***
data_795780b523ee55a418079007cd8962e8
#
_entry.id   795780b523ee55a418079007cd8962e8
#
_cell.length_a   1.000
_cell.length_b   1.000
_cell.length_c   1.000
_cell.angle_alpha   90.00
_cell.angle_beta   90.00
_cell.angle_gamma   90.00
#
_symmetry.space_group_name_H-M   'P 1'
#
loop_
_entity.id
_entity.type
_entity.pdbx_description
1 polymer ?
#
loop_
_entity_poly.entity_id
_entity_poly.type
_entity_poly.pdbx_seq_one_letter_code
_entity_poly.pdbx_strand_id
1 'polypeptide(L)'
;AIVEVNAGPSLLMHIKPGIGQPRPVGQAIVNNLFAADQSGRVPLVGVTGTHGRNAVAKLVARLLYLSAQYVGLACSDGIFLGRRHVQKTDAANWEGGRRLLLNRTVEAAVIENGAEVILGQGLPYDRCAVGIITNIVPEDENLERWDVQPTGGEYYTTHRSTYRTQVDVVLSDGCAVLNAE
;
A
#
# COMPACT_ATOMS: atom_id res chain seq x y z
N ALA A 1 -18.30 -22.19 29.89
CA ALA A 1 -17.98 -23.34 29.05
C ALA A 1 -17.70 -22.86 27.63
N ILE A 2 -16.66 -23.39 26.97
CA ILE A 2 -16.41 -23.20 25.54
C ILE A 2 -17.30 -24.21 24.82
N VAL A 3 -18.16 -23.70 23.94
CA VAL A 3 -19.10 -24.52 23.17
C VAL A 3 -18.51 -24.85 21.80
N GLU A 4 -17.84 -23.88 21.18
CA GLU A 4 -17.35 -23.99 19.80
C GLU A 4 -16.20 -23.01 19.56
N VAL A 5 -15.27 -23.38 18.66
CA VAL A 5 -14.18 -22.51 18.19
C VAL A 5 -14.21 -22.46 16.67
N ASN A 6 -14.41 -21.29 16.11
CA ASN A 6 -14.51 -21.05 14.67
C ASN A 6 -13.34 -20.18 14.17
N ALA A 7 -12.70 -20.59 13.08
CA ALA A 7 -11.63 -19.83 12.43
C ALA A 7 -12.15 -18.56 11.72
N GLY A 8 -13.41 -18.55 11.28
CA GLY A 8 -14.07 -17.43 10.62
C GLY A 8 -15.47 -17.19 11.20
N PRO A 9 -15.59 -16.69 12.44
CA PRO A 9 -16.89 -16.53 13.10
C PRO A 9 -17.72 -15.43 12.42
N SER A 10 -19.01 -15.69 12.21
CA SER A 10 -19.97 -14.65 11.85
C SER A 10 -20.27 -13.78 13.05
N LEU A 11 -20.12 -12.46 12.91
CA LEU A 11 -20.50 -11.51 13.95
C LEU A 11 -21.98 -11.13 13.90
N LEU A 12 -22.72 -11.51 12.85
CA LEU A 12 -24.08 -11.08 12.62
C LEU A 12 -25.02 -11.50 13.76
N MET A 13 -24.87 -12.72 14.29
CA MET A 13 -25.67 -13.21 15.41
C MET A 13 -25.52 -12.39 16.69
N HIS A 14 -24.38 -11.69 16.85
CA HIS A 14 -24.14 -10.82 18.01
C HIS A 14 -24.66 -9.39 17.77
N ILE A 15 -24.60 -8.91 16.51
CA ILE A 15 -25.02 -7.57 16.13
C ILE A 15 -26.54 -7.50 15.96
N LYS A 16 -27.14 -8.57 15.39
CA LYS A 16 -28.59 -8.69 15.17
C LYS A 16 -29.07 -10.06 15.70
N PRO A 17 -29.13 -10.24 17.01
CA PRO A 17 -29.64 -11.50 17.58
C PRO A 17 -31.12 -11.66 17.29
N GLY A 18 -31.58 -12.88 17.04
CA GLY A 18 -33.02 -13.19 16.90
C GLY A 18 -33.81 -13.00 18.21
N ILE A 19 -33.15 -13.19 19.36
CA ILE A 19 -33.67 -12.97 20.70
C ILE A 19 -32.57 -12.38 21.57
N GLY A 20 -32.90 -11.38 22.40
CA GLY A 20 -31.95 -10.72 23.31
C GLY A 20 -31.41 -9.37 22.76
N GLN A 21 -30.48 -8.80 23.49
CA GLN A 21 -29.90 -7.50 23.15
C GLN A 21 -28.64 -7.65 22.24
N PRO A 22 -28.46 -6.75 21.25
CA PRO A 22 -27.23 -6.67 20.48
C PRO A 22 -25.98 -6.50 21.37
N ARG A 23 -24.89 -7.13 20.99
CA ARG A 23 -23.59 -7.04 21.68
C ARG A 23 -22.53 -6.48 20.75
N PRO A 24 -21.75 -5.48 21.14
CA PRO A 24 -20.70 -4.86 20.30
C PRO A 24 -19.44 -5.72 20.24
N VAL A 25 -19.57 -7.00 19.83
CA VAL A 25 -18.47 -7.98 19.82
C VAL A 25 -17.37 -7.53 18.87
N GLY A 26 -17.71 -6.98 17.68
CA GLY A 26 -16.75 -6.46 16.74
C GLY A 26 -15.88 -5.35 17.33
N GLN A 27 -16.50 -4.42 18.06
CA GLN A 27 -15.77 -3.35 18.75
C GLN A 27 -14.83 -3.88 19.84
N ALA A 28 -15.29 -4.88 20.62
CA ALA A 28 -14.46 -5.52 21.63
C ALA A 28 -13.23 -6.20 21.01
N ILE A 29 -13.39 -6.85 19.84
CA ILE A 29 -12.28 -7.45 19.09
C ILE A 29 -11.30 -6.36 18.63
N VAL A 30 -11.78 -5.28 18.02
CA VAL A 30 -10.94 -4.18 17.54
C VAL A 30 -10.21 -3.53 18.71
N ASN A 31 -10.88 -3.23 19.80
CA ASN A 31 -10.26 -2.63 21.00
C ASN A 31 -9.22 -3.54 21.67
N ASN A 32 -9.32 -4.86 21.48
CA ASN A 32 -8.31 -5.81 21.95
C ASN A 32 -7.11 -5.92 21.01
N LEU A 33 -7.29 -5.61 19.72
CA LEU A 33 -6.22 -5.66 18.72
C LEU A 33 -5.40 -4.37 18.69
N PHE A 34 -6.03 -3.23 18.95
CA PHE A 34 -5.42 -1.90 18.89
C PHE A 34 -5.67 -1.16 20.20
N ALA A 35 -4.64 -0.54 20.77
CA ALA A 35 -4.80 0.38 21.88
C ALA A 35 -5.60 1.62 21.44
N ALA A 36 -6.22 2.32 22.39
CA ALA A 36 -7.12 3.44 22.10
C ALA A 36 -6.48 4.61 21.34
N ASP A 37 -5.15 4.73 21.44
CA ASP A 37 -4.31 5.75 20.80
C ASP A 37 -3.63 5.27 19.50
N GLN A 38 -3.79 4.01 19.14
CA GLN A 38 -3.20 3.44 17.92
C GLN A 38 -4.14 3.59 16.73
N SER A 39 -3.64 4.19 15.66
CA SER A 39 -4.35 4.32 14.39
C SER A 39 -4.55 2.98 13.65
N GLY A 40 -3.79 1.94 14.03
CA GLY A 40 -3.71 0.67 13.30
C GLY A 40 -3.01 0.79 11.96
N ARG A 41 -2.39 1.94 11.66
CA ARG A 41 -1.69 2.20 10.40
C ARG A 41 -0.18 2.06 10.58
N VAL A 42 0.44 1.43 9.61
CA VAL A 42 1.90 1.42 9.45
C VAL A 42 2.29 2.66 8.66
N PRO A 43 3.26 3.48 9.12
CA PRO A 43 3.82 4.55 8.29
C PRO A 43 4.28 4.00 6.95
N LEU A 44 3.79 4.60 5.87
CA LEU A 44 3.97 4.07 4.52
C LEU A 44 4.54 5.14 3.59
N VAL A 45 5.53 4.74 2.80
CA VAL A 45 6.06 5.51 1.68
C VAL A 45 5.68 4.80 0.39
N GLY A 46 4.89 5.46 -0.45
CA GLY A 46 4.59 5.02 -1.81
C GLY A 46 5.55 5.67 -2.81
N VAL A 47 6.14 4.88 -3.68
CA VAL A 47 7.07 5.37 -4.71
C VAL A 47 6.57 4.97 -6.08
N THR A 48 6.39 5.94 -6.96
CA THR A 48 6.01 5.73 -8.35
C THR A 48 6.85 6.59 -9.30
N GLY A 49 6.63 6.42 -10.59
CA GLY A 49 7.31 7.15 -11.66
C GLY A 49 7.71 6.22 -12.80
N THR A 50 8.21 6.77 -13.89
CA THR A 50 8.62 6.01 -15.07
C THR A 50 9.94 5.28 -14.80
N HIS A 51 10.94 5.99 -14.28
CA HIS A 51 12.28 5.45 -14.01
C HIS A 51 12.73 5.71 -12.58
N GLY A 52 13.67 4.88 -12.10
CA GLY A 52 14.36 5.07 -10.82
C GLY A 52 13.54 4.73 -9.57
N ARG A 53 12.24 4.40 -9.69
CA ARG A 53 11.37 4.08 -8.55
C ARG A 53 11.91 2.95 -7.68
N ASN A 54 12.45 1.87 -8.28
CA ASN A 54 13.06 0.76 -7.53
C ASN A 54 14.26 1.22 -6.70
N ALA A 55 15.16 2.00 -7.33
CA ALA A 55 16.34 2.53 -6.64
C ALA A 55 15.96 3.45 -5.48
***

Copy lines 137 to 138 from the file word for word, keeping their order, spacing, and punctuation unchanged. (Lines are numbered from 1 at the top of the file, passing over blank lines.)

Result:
CA ALA A 36 -7.12 3.44 22.10
C ALA A 36 -6.48 4.61 21.34